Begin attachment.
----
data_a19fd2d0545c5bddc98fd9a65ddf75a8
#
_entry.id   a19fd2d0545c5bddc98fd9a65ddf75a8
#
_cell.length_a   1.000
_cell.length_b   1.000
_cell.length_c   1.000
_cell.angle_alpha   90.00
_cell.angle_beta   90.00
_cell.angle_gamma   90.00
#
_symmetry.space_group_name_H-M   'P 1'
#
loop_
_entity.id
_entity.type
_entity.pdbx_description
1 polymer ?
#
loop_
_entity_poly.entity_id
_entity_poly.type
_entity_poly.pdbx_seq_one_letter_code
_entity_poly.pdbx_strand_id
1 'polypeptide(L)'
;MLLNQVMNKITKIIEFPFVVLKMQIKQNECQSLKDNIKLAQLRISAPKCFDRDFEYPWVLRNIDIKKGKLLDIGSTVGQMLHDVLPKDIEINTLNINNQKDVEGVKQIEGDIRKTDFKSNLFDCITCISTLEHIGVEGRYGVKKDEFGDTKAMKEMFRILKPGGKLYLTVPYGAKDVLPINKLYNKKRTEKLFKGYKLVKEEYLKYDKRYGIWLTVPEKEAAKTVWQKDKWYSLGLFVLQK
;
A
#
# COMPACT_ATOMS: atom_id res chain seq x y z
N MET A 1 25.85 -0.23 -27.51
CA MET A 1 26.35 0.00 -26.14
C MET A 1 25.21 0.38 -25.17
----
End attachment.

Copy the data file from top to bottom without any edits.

data_a19fd2d0545c5bddc98fd9a65ddf75a8
#
_entry.id   a19fd2d0545c5bddc98fd9a65ddf75a8
#
_cell.length_a   1.000
_cell.length_b   1.000
_cell.length_c   1.000
_cell.angle_alpha   90.00
_cell.angle_beta   90.00
_cell.angle_gamma   90.00
#
_symmetry.space_group_name_H-M   'P 1'
#
loop_
_entity.id
_entity.type
_entity.pdbx_description
1 polymer ?
#
loop_
_entity_poly.entity_id
_entity_poly.type
_entity_poly.pdbx_seq_one_letter_code
_entity_poly.pdbx_strand_id
1 'polypeptide(L)'
;MLLNQVMNKITKIIEFPFVVLKMQIKQNECQSLKDNIKLAQLRISAPKCFDRDFEYPWVLRNIDIKKGKLLDIGSTVGQMLHDVLPKDIEINTLNINNQKDVEGVKQIEGDIRKTDFKSNLFDCITCISTLEHIGVEGRYGVKKDEFGDTKAMKEMFRILKPGGKLYLTVPYGAKDVLPINKLYNKKRTEKLFKGYKLVKEEYLKYDKRYGIWLTVPEKEAAKTVWQKDKWYSLGLFVLQK
;
A
#
# COMPACT_ATOMS: atom_id res chain seq x y z
N MET A 1 25.85 -0.23 -27.51
CA MET A 1 26.35 0.00 -26.14
C MET A 1 25.21 0.38 -25.17